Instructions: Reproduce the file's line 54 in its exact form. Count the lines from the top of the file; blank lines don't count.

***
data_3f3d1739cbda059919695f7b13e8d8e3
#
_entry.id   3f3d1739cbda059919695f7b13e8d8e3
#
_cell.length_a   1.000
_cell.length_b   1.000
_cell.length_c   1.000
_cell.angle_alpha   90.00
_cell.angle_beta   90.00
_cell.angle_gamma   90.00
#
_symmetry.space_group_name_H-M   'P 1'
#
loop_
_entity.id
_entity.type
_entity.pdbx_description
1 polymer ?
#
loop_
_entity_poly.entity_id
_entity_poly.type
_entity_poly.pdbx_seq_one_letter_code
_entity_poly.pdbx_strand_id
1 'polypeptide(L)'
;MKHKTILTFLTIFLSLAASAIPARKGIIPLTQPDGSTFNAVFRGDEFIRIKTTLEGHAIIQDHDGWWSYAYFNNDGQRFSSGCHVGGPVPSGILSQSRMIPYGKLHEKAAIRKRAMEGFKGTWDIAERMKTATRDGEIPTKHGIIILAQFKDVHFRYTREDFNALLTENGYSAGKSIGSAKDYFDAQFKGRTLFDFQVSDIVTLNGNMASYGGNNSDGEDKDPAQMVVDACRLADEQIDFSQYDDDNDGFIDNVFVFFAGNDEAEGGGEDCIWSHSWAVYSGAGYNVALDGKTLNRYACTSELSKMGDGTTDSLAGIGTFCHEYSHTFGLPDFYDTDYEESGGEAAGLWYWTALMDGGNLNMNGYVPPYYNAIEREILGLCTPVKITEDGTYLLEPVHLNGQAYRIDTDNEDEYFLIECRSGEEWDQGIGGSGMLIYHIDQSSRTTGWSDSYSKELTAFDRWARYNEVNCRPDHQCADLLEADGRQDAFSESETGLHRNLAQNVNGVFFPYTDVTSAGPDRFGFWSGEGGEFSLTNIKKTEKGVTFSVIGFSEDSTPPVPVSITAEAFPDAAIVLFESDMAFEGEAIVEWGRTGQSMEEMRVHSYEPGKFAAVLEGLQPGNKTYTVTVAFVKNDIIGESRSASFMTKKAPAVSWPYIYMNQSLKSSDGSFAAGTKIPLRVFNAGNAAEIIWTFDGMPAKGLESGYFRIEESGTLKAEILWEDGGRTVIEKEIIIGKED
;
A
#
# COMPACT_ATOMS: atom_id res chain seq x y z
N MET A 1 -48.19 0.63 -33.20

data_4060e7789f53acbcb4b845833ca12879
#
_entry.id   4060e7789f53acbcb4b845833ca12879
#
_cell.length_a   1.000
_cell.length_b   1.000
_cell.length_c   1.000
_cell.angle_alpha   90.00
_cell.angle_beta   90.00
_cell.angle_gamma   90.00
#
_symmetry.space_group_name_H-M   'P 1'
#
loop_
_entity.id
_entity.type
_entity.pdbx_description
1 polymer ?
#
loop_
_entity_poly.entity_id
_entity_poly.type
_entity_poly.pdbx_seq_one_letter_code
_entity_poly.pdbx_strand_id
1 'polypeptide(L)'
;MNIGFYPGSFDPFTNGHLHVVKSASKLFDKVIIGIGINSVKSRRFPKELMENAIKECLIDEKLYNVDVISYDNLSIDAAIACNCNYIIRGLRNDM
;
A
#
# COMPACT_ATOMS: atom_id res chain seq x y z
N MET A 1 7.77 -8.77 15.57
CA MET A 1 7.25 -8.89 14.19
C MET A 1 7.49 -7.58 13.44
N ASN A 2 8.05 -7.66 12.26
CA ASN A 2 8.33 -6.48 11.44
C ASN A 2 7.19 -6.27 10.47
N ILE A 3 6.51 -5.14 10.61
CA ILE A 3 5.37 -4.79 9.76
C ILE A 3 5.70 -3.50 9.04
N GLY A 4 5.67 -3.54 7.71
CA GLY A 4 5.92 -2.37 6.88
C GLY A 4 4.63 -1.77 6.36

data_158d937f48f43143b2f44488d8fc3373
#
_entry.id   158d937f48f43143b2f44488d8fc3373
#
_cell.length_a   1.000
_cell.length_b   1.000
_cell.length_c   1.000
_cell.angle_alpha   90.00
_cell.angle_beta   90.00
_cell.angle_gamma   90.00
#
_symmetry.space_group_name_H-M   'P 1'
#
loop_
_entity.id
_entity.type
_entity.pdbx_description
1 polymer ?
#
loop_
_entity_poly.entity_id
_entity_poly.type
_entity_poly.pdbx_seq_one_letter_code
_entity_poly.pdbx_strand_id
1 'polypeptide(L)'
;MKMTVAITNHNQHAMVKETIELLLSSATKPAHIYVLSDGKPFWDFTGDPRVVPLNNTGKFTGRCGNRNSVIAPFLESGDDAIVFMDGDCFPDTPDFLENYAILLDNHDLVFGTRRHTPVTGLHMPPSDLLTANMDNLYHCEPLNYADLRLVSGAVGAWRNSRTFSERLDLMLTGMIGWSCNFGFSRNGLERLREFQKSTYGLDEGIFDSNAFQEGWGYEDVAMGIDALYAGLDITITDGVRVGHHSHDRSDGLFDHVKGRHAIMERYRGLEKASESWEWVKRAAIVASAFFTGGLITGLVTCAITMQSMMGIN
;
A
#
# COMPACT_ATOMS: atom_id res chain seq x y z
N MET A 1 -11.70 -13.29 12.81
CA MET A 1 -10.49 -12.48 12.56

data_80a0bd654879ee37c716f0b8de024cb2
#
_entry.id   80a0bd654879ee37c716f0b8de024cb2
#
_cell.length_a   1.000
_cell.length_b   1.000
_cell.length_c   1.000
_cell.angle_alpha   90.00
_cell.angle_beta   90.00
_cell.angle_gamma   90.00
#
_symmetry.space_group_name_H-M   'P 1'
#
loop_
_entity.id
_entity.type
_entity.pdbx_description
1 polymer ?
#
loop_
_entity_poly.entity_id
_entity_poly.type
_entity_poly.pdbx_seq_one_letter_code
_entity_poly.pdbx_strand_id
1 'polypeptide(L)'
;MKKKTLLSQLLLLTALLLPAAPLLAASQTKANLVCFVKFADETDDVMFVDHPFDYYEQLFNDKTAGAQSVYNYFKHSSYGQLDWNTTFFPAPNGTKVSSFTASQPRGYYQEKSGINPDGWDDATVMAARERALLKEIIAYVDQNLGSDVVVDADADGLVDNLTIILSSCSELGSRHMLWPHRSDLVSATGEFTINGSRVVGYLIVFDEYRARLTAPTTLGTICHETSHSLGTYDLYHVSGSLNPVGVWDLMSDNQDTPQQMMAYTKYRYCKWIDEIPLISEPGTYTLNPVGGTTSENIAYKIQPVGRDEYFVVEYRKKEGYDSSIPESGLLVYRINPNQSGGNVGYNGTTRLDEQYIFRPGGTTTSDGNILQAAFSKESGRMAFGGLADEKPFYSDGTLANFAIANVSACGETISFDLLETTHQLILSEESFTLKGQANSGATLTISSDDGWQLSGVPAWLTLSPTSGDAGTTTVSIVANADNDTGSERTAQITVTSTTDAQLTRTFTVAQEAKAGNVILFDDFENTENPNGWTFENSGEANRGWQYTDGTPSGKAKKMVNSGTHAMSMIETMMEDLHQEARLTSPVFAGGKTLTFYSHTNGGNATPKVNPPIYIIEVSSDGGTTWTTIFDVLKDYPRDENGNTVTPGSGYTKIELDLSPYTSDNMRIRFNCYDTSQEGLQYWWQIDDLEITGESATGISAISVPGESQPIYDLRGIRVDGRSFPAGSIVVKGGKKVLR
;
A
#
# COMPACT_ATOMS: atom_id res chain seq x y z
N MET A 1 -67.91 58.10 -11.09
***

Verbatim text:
_entity_poly.pdbx_seq_one_letter_code